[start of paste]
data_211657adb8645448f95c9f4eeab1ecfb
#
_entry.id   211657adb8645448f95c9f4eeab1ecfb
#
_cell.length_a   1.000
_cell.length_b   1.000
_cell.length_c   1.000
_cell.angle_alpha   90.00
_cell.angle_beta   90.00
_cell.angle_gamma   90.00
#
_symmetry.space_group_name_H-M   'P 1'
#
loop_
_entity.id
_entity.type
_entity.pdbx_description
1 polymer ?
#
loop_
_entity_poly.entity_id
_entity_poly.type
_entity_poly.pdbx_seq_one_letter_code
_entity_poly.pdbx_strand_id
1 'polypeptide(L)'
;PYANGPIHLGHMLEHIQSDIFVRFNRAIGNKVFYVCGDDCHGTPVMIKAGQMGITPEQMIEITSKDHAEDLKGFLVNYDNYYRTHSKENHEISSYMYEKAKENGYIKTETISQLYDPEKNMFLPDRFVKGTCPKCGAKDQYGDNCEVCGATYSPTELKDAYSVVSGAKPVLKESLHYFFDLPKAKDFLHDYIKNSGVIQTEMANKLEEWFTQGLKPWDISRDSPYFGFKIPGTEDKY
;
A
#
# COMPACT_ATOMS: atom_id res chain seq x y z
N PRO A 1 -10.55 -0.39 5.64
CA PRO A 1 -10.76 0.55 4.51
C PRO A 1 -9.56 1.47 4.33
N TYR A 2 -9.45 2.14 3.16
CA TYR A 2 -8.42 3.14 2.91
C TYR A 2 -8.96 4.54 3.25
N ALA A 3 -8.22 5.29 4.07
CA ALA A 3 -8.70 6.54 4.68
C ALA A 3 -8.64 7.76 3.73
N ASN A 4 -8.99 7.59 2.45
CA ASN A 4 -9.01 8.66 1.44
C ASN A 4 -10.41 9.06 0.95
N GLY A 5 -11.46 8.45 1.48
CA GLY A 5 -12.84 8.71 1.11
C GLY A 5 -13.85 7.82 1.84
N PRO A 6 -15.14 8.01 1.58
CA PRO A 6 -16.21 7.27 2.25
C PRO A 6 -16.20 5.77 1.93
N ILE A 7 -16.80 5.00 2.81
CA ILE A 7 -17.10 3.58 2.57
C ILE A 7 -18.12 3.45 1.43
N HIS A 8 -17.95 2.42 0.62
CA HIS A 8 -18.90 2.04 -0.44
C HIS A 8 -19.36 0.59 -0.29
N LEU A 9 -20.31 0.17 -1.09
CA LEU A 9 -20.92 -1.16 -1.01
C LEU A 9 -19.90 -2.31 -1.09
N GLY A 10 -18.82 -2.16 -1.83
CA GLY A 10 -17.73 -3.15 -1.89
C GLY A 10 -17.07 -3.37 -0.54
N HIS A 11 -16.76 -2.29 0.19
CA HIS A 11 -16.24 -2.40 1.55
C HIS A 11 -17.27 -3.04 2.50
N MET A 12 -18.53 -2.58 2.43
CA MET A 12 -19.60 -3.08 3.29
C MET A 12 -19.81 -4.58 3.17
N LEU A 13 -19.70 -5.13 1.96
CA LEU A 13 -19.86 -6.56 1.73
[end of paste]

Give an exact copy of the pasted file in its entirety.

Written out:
data_211657adb8645448f95c9f4eeab1ecfb
#
_entry.id   211657adb8645448f95c9f4eeab1ecfb
#
_cell.length_a   1.000
_cell.length_b   1.000
_cell.length_c   1.000
_cell.angle_alpha   90.00
_cell.angle_beta   90.00
_cell.angle_gamma   90.00
#
_symmetry.space_group_name_H-M   'P 1'
#
loop_
_entity.id
_entity.type
_entity.pdbx_description
1 polymer ?
#
loop_
_entity_poly.entity_id
_entity_poly.type
_entity_poly.pdbx_seq_one_letter_code
_entity_poly.pdbx_strand_id
1 'polypeptide(L)'
;PYANGPIHLGHMLEHIQSDIFVRFNRAIGNKVFYVCGDDCHGTPVMIKAGQMGITPEQMIEITSKDHAEDLKGFLVNYDNYYRTHSKENHEISSYMYEKAKENGYIKTETISQLYDPEKNMFLPDRFVKGTCPKCGAKDQYGDNCEVCGATYSPTELKDAYSVVSGAKPVLKESLHYFFDLPKAKDFLHDYIKNSGVIQTEMANKLEEWFTQGLKPWDISRDSPYFGFKIPGTEDKY
;
A
#
# COMPACT_ATOMS: atom_id res chain seq x y z
N PRO A 1 -10.55 -0.39 5.64
CA PRO A 1 -10.76 0.55 4.51
C PRO A 1 -9.56 1.47 4.33
N TYR A 2 -9.45 2.14 3.16
CA TYR A 2 -8.42 3.14 2.91
C TYR A 2 -8.96 4.54 3.25
N ALA A 3 -8.22 5.29 4.07
CA ALA A 3 -8.70 6.54 4.68
C ALA A 3 -8.64 7.76 3.73
N ASN A 4 -8.99 7.59 2.45
CA ASN A 4 -9.01 8.66 1.44
C ASN A 4 -10.41 9.06 0.95
N GLY A 5 -11.46 8.45 1.48
CA GLY A 5 -12.84 8.71 1.11
C GLY A 5 -13.85 7.82 1.84
N PRO A 6 -15.14 8.01 1.58
CA PRO A 6 -16.21 7.27 2.25
C PRO A 6 -16.20 5.77 1.93
N ILE A 7 -16.80 5.00 2.81
CA ILE A 7 -17.10 3.58 2.57
C ILE A 7 -18.12 3.45 1.43
N HIS A 8 -17.95 2.42 0.62
CA HIS A 8 -18.90 2.04 -0.44
C HIS A 8 -19.36 0.59 -0.29
N LEU A 9 -20.31 0.17 -1.09
CA LEU A 9 -20.92 -1.16 -1.01
C LEU A 9 -19.90 -2.31 -1.09
N GLY A 10 -18.82 -2.16 -1.83
CA GLY A 10 -17.73 -3.15 -1.89
C GLY A 10 -17.07 -3.37 -0.54
N HIS A 11 -16.76 -2.29 0.19
CA HIS A 11 -16.24 -2.40 1.55
C HIS A 11 -17.27 -3.04 2.50
N MET A 12 -18.53 -2.58 2.43
CA MET A 12 -19.60 -3.08 3.29
C MET A 12 -19.81 -4.58 3.17
N LEU A 13 -19.70 -5.13 1.96
CA LEU A 13 -19.86 -6.56 1.73